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Tuesday, March 8, 2016

Olga Rubtsova

In the early years
     Olga Nikolaevna Rubtsova (20 August 1909 – 13 December 1994) was a Soviet player and fourth Women's World Chess Champion. 
     Chess was always the favorite game in her family and her father, a professor at a technical institute in Moscow, had a First Category rating during his student years and often played n Moscow tournaments. A First Category rating was equal to around 2000 Elo. 
     During the Moscow 1925 tournament is when he taught Olga to play chess; afterward she attended the tournament and analyzed the games. Not long after that she was invited to play in her school's championship and made a creditable score. After the tournament, with the help of her father, she analyzed the games she had lost and was determined not to repeat the mistakes she made in those games. 
In the later years
    At the end of 1926 she scored 7–1 to take first place in the women's division of a large youth tournament sponsored by the newspaper Komsomolskaya Pravda. At the age of 17 in 1927 she made a brilliant showing in the first USSR women's championship where she demonstrated a good understanding of chess and a lot of tactical skill when she won the tournament.  That was the beginning of many tournament successes. Some highlights: Winning the USSR Womens Championship in 1927, 1931, 1937 and 1949. The last coming 22 years after her first title. She won the Women's World Championship in 1956 by defeating Ludmila Rudenk and Elizaveta Bykova in a match-tournament and did much to promote women's chess in the Soviet Union.  Rubtsova was a foundry engineer by profession.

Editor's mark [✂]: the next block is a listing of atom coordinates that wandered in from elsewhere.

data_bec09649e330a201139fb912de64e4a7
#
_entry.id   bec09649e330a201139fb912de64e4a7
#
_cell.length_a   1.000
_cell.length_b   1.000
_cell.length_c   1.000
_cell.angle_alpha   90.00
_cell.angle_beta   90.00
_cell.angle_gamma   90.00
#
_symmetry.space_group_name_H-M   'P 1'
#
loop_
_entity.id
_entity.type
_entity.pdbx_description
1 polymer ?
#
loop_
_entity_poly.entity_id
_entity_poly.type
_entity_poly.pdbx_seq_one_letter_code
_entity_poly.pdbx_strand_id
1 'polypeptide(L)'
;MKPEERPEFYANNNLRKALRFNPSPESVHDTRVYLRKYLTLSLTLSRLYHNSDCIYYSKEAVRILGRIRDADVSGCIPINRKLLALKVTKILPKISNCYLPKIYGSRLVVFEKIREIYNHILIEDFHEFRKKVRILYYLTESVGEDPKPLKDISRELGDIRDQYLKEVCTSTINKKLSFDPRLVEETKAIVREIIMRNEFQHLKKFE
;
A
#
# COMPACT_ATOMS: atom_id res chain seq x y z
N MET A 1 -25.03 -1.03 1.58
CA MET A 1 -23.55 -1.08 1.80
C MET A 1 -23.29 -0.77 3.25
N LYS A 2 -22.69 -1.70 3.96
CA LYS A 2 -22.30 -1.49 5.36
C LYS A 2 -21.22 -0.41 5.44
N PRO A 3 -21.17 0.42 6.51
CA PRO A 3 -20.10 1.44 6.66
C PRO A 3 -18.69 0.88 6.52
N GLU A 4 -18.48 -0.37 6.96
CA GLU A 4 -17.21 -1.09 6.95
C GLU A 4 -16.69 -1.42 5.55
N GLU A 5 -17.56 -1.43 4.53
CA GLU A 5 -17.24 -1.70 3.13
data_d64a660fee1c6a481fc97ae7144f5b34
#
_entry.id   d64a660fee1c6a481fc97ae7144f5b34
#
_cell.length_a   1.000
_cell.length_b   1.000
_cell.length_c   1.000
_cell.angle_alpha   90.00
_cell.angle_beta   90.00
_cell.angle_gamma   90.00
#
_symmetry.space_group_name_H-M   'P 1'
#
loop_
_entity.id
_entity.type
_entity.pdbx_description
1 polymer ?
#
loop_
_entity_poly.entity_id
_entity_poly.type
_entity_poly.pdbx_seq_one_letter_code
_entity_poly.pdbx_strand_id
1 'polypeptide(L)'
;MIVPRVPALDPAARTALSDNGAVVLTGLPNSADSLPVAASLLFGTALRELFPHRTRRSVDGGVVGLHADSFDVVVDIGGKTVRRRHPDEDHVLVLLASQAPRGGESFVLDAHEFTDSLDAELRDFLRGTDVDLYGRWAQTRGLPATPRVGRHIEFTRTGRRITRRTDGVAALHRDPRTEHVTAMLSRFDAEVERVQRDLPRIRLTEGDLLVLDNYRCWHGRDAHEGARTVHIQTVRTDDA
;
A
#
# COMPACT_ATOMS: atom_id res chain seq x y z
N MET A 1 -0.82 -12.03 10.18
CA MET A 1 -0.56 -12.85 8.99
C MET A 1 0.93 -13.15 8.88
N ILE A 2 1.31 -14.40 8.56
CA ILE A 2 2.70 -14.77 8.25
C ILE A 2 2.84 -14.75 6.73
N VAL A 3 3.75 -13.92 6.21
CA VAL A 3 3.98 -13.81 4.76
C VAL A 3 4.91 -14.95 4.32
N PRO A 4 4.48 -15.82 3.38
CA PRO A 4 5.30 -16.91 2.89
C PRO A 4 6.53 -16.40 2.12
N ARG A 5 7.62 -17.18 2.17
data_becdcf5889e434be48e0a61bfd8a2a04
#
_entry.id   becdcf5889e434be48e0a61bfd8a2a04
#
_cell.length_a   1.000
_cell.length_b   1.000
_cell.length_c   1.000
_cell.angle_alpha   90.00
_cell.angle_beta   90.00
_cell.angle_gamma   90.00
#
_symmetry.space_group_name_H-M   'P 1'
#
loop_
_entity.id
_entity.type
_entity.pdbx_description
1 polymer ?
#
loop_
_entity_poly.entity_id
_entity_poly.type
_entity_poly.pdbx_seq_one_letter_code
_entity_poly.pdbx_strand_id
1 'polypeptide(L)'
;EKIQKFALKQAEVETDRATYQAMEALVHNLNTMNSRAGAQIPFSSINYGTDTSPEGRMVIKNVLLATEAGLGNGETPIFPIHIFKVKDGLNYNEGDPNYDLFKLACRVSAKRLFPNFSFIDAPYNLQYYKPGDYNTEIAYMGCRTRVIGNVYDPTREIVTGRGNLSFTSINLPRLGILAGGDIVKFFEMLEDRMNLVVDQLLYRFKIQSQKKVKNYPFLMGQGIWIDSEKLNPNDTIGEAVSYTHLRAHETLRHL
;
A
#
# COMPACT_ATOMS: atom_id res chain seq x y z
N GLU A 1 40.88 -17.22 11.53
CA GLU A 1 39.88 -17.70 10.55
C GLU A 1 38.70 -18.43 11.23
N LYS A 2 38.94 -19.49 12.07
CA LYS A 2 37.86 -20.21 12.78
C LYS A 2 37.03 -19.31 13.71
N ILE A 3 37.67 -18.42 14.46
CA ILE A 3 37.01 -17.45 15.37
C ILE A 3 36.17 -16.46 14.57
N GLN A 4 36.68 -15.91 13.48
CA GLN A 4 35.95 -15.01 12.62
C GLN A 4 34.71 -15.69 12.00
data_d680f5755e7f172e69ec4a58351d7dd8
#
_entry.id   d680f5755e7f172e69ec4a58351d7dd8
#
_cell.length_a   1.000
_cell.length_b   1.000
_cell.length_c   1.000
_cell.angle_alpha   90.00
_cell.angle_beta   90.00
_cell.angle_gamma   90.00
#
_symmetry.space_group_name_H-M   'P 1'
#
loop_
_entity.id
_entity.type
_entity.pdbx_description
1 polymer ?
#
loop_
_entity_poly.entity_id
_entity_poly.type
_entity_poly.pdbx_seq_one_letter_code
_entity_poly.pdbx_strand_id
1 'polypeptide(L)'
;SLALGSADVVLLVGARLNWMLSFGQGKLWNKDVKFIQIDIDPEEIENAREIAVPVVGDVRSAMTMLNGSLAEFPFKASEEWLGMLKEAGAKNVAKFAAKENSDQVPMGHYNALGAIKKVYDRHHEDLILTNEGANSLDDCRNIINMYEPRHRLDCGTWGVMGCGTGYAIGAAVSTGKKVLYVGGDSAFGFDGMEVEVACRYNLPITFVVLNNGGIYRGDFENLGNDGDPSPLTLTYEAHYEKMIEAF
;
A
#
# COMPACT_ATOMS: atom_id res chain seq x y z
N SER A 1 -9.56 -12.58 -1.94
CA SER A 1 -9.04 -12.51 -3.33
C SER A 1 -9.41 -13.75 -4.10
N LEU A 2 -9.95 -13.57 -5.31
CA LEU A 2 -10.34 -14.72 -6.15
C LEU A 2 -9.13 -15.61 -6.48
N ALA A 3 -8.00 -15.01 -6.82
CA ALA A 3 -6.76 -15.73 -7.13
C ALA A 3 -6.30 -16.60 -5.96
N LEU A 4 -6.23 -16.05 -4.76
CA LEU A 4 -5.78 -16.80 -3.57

She also played correspondence chess, and became first Women's World Correspondence Chess Champion in 1972 (she also finished second in the next championship, only losing the title to Lora Jakovleva on tie-break, and fifth in the one after that). She is the only player, male or female, to become World Champion in both over-the-board and correspondence chess. Her daughter, Elena Fatalibekova, is also a strong player. 
     In the following game U.S. women's champion Mona Mae Karff plays too slowly and instead of seeking counterplay she resorts to defensive moves and ends up getting a sound whipping. 

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